Sunday, August 24, 2008

Das Fun Haus: One

In October of 2006, when we signed the lease for 423 W. Vernon here in Normal, I was in the middle of reading Legs McNeil and Gillian McCain’s brilliant Please Kill Me. All we knew at that point was that we were going to have house shows. So when the question of what to call the house was, the natural answer for me was The Fun House, after the house The Stooges lived in and named their second album after. And Peter, the German major, added the twist of calling it Das Fun Haus.

Last year was great. Hardcore bands. Punk bands. Country bands. Folk bands. Straight edge. Solo acts. Whether the mayhem of Cross Examination or the catastrophe that was The Beauty Shop. It was unbelievable. And this year, I’m excited to chronicle the experience, posting about each show we have.

For our first show of the year, we had:

I don’t play solo shows often, but there are songs that I write that just don’t fit with Endless Mike. I tried to keep the set as short and as upbeat as possible. From the moment we planned the show I knew I wanted to start by covering The Hold Steady’s “Constructive Summer,” declaring that even though school had started, we still had time to “build something this summer.” I played four originals and planned to close with the Smoking Popes’ “Megan.” Though at the suggestion of my roommate Joey, I also played The Lawrence Arms song “100 Resolutions” which was really just me playing guitar for everyone to sing along.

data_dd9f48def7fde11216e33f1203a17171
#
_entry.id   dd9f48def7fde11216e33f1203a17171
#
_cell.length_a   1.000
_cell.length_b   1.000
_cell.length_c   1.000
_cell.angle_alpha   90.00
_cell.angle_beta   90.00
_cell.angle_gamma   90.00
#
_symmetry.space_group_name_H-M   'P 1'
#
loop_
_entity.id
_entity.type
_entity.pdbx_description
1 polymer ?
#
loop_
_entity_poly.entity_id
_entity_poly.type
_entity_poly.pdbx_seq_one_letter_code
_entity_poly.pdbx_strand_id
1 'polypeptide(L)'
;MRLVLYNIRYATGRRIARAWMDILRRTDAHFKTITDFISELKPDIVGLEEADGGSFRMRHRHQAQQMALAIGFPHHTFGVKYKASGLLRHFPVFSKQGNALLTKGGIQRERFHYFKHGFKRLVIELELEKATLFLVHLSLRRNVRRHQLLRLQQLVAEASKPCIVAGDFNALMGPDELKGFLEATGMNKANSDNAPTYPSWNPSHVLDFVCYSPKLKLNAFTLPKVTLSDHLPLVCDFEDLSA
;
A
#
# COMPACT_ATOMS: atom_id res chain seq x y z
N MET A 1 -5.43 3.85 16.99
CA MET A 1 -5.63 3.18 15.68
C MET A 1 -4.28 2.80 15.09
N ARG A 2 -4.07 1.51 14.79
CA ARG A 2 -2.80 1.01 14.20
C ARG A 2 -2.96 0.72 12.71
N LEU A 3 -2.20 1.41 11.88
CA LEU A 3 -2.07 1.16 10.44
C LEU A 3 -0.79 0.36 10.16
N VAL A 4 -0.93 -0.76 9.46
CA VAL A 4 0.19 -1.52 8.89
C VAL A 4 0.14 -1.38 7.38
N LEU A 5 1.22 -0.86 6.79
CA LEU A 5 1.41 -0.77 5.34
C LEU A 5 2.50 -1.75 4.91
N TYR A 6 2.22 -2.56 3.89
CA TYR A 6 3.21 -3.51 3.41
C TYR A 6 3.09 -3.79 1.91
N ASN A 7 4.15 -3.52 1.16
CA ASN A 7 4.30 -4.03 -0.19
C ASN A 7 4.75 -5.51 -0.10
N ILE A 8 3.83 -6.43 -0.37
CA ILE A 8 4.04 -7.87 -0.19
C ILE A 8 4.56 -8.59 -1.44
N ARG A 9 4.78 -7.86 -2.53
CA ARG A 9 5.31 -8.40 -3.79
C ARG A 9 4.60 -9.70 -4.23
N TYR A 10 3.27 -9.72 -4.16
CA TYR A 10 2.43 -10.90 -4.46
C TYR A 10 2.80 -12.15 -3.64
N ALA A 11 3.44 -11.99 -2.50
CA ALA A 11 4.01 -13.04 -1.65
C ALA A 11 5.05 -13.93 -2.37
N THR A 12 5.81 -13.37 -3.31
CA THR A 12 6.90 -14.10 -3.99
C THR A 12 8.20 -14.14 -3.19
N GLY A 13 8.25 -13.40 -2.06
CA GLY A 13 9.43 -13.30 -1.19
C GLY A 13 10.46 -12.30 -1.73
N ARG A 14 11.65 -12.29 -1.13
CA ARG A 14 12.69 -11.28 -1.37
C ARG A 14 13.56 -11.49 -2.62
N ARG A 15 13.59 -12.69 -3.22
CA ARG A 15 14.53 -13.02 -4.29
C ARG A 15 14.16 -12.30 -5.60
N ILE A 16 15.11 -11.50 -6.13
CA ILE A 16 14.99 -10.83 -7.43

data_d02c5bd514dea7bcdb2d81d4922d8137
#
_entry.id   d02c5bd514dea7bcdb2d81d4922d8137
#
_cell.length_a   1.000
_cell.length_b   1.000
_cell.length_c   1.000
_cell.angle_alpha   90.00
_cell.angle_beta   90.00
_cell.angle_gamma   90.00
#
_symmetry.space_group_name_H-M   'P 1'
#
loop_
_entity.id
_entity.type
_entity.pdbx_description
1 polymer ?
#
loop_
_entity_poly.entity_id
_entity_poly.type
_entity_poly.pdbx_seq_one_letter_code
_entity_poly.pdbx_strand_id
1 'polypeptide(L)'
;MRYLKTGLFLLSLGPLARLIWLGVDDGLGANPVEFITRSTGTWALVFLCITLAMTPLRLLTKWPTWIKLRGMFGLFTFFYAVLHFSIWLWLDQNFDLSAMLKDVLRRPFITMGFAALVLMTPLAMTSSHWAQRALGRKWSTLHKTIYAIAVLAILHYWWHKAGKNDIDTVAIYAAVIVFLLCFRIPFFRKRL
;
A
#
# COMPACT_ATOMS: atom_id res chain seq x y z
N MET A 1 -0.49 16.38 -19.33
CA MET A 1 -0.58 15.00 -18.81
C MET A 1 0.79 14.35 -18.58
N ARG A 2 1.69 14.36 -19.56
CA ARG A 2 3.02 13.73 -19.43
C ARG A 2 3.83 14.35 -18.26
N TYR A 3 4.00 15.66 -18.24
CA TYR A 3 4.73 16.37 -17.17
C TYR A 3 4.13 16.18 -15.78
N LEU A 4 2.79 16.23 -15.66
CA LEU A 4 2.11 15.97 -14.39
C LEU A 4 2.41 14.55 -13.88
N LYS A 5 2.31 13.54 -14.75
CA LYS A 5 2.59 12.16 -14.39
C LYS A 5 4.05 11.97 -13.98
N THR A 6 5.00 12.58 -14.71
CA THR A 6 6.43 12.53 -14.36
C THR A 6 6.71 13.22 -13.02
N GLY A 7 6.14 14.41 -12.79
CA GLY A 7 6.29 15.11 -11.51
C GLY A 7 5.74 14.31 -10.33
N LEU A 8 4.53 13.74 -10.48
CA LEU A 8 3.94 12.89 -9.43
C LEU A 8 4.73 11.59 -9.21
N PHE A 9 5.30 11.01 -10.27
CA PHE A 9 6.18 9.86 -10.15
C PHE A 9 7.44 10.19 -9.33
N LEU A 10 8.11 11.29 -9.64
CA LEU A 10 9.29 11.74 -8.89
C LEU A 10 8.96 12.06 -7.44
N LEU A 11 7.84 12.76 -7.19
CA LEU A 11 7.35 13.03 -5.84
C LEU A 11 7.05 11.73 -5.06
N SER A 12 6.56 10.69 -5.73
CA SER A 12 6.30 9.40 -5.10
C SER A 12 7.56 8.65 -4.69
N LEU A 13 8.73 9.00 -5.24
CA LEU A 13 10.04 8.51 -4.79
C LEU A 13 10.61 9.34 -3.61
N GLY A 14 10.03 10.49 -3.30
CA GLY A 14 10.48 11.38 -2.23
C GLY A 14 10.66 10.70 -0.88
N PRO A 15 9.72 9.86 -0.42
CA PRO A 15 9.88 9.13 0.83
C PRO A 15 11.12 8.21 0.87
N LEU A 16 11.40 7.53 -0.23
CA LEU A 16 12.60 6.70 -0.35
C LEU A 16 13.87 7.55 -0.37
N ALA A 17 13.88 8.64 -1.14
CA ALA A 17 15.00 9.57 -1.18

Thom Crawford came next with his blend of dirty folk, “cornfield blues.” Thom puts together a mass of bluesy folk guitar with a throaty voice laced in misery. His guitar work resonates the tone that Rick Rubin put forth on Cash’s American Recordings­—not for the faint of heart. It’s depressing music, but it’s also unbelievably well written and heartfelt. On Thom’s myspace he has just loaded a new set of demos, and you can also get a free download of his release There Is Nothing Creepy About Being A Mess...

Ian Reynold plays in the tradition of Elliott Smith, except that Mr. Smith couldn’t hold a note compared to the pipes Ian’s got. The kid can fucking sing. And he writes some very intricate guitar melodies, keeping things even more interesting. Ian is one of my favorite solo performers to watch. He made a fantastic record this summer called See Thru Stars—I’ve got it, it’s excellent.

Playing their first show, Random Candy was the only full band of the night, putting together a blend of power pop and soul. They didn’t know they were a soul band yet though. Their faster songs were very reminiscent of Teenage Fanclub, but they also had some slow jams that were suggestive of a Motown influence. I tried to be their Jimmy Rabbitte, telling Pat Klazca, “come on, say it loud, ‘I’m black and I’m proud.’” We settled on the fact that he should just start listening to The Temptations and Otis. It was a fun set, a good party band. And Pat has some majestic mannerisms.